Before you begin reading: This is, probably, a terrible post to write after such a long absence from this blog. So allow me, if you will, a moment to say that I am still here, and I still deeply enjoy my aikido training and my dojo. My absence has had more to do with work responsibilities and the adjustments that come from having three children. I have missed writing about aikido, but I have refused to do so unless I had something I really wanted to express and the time to really express it. And now, back to the post at hand…
The phone call was a welcome one, and not unexpected. An old friend of mine, a fellow aikido instructor, was on the other end of the phone. I had been trying to reach him to see if he was able to come to a seminar I was hosting, and if I could provide any assistance to ensure he had a comfortable (read: economical) trip. The voice that greeted me on the other end of the line was filled with that calm resignation that comes only from someone who has made a difficult decision, and now must share the results of that decision.
“I’ve decided to close my club,” he announced.
His reasons for doing so are irrelevant here; suffice to say they were sound and completely understandable. It was also clear that while he knew he was making the right choice, he also knew he was ending a part of his life that he had enjoyed, filled with people that he cared about.
When I got off the phone, I shared the news with my wife. We talked for a little bit about his situation, and then my wife grew quiet.
“Would you ever quit the dojo? Quit training?”
I’m pleased to say that my answer was immediate. “Of course I would,” I answered. “If you or the kids needed me home more, I would quit immediately.”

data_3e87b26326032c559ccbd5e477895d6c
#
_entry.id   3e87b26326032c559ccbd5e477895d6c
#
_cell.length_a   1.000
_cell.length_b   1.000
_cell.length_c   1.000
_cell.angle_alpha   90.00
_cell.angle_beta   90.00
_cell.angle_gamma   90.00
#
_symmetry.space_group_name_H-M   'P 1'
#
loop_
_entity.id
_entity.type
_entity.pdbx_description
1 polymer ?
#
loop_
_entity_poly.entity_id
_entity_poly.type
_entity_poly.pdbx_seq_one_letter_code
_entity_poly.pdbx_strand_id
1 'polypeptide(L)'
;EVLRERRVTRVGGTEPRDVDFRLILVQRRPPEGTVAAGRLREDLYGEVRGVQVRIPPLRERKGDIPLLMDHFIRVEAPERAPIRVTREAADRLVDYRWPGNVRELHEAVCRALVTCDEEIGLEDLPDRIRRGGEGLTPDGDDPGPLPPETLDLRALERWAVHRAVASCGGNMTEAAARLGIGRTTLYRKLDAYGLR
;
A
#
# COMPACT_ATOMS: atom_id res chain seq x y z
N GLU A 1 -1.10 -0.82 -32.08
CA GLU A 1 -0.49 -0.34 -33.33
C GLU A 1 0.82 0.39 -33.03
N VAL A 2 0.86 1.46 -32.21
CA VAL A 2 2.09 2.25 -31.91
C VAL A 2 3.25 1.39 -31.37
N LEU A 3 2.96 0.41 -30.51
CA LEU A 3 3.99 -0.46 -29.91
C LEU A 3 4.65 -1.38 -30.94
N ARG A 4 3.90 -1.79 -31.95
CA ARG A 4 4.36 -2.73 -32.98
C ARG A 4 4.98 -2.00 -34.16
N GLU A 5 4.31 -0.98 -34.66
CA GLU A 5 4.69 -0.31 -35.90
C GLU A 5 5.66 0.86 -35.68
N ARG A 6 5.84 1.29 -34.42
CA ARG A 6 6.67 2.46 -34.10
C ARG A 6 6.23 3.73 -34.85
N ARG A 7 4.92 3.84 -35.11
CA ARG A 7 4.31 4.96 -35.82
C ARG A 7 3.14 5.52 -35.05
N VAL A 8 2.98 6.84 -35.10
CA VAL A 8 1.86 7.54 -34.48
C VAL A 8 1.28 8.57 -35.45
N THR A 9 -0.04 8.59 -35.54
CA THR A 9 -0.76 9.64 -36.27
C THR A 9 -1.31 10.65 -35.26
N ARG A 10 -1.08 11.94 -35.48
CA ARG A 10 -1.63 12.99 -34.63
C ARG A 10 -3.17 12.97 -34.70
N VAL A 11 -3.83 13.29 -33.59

That, of course, was the easy answer. Family is a valid reason to refocus your life, but it’s pretty much a no-brainer. As the evening continued, I found myself thinking about my wife’s question more and more. Finally, I brought the matter up again. (My wife, bless her heart, is used to me returning to conversations we’ve had hours ago.)
“You know, there are many days where I don’t want to go to the dojo. When I know the baby has kept you up all night, and you’re exhausted. When our daughter has had a hard day at school. When I’ve had a miserable day at work and just need to take a break and be by myself.
“But you know, so far, in 15 years of training, I have never regretted getting on the mat. No matter what my state of mind was when I entered the dojo, the moment I step onto the mat, everything changes. I’m there to teach, to learn, to express myself through a truly wonderful martial art. There are stories of O-Sensei in his later years, frail and sick, suddenly coming to life when he stepped onto the mat. I think I understand a little of this.
“If I ever got to the point, though, where I found myself thinking that I did not want to be on the mat; if I got to the point where my brain and body simultaneously said: ‘I just don’t want to do this!’ I would stop. I would have to stop, because I certainly would no longer be of any use to anyone on the mat–not as a teacher, and not as a student.”
I bring this up because I found it very liberating to realize that there was, in fact, an option other than training. That I was not trapped by habit or community pressure to continue. That there were, for want of a better phrase, exit criteria that would indicate the time had come for me to move on. I am sure there are stories of instructors who have kept teaching and training even though their heart and soul was no longer in it. They continue, perhaps, out of a fear of what might happen next.
For me, knowing what to look for in myself that would tell me it’s time to stop has been just as educational, just as liberating, as understanding what it is that still keeps me on the mat. Maybe, like understanding a technique requires both the uke’s and nage’s perspective, to understand yourself you have to understand your “why nots” as well as your “whys.”